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As featured in The Harmonizer.

The Long Game

So many singers show up to a quartet or chorus rehearsal without music, and at widely varying levels of preparation. Many have few concrete notions of the rehearsal plan or how they could have shown up fully prepared. After the rehearsal, they spend a week with no homework, no expectations, and consequently little to no preparation. Next week’s rehearsal is a virtual repeat of the last week, with similar results. Does this sound familiar and de-motivating? In order to have effective rehearsals, you need to think bigger than this one night! Think about the long game.

Begin with the end in mind.

Long-range planning.
Always have a target: the show, fall contest, a certain performance level, the CD recording the chorus is planning—anything. Communicate to each singer where you are headed and how each rehearsal points to that target. Without this communication, there can be no direction, and without this direction, no goals met. Rehearsals, entire seasons, and even years are lost by chapters that have no clear vision. Look at benchmarks in the months leading to your target goal, and complete advance planning for how to accomplish this.

Mid-range planning. Consider all of the critical steps, support elements and expectations necessary to reach your goals along the way. SMART goals are Specific, Measurable, Attainable, Realistic and Timely, and therefore help organizations structure the work necessary to achieve long-term outcomes. A goal with these attributes is simply more achievable than a general one. (see for more)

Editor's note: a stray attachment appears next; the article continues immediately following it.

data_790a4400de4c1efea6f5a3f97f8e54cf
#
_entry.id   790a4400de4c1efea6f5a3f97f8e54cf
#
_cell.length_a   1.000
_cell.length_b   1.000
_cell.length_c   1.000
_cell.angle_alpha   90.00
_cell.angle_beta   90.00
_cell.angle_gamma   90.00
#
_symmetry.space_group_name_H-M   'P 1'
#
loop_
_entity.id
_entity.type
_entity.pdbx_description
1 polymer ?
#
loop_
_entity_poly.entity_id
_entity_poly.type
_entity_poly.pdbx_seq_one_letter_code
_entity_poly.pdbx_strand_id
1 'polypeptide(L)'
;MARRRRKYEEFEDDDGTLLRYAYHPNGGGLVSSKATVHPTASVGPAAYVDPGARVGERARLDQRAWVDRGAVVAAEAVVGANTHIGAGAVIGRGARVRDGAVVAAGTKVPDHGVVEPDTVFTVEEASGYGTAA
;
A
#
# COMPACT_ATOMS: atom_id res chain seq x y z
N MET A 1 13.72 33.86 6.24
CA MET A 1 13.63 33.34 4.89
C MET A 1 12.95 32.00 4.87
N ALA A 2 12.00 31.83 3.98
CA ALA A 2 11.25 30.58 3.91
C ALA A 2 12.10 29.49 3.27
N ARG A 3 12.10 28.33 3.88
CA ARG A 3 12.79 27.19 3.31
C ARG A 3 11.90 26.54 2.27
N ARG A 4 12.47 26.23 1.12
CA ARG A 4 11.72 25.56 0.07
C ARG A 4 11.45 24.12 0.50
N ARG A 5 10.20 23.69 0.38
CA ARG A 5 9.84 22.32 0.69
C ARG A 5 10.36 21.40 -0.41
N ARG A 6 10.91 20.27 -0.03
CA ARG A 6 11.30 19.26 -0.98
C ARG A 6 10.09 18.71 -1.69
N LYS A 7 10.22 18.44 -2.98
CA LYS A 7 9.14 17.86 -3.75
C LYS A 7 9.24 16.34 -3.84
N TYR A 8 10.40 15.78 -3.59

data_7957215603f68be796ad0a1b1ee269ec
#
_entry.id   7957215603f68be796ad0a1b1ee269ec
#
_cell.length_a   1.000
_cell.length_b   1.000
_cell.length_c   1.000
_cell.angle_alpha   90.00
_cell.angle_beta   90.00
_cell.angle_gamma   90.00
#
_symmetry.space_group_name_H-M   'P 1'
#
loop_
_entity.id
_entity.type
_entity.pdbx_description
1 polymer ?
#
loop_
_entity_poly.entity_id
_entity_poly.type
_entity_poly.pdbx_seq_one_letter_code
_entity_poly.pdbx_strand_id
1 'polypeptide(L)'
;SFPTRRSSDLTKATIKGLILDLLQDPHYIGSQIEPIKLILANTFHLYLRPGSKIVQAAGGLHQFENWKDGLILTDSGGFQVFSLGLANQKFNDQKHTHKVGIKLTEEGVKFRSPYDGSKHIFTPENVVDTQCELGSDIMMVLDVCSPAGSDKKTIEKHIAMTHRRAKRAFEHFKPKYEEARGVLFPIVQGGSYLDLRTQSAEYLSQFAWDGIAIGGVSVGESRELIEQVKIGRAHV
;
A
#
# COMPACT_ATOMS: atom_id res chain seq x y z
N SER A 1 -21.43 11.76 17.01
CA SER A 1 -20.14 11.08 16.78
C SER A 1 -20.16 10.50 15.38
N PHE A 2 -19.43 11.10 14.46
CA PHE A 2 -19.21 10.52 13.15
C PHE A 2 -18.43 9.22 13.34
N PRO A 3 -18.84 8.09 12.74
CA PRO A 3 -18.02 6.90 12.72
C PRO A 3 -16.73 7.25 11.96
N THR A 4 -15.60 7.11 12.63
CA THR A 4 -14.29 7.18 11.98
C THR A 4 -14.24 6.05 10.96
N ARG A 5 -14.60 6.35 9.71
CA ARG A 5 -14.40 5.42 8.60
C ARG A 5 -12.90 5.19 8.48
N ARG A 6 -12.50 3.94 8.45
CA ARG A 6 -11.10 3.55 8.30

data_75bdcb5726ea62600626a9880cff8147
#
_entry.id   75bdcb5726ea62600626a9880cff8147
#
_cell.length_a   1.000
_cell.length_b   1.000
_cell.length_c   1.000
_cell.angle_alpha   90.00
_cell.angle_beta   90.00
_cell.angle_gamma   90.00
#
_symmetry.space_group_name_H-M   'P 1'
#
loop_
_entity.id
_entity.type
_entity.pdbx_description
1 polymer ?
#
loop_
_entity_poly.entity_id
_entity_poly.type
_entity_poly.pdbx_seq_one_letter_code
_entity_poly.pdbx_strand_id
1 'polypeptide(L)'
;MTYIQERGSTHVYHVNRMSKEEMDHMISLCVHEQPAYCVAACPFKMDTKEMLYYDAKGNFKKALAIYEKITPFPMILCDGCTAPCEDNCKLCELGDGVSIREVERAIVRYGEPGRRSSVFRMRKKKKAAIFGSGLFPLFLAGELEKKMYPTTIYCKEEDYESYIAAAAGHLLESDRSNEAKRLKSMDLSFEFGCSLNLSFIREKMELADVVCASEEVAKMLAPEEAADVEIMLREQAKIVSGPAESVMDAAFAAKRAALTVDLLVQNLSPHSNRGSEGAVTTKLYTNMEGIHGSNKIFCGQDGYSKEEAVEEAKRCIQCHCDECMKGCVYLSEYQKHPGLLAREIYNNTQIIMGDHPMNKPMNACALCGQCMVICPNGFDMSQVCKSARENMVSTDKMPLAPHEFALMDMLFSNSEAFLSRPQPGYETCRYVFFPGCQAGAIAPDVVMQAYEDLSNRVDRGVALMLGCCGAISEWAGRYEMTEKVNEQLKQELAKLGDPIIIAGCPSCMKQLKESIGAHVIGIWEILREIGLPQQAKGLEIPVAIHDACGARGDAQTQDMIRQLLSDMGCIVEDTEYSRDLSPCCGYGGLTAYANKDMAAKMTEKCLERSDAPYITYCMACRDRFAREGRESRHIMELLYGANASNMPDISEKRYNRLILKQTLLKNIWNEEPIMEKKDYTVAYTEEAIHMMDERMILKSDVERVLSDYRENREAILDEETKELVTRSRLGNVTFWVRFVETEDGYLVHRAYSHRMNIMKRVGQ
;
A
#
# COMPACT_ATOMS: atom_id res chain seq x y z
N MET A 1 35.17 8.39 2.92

Rehearsal planning. To develop your next rehearsal plan, use a strategy called BDA: Before, During and After actions (see In our barbershop context, BDA relates to communication, delivery, monitoring, and reflection for improvement.

Before rehearsal
, the team considers what must be done and any challenges that may arise in rehearsal with difficult passages or elements. Strategies planned to approach these challenges might include sectionals, working with tracks, demonstrations or modeling.

• During rehearsal, the team uses these strategies and carefully monitors their effectiveness, asking if we accomplished our objectives. If not, why not?

• After rehearsal, the music team should meet up to debrief what worked, what didn’t, and what needs to be fixed for next rehearsal. In the one or two days that follow the rehearsal, musical leadership should communicate via phone, email, or social media with a recap of celebrations and areas of improvement. Besides a recap, members are also given assignments to prepare for the next rehearsal, spelled out in detail. Leadership holds everyone accountable for sticking to the times on the schedule prepared ahead of time.

Individual accountability. Each singer must have a clear understanding of his strengths and areas he needs to grow. The individual singer must be given specific feedback in what areas are in need of attention. Without specific and caring feedback, your singers will not improve. In some choruses, this assistance is accomplished through a recording submission or feedback process, private vocal instruction, or even riser captains and section leaders monitoring performance along the way. Whichever method you choose to give private feedback, you must be sure that the ownership is on each individual member to carry his share of the workload and better himself.

Specific and immediate detailed feedback should be afforded every singer, along with clear support on how to improve. This feedback, coupled with BDA strategies, will support your SMART goals and help you achieve your overarching goals.

Jim Emery Great Northern Union Chorus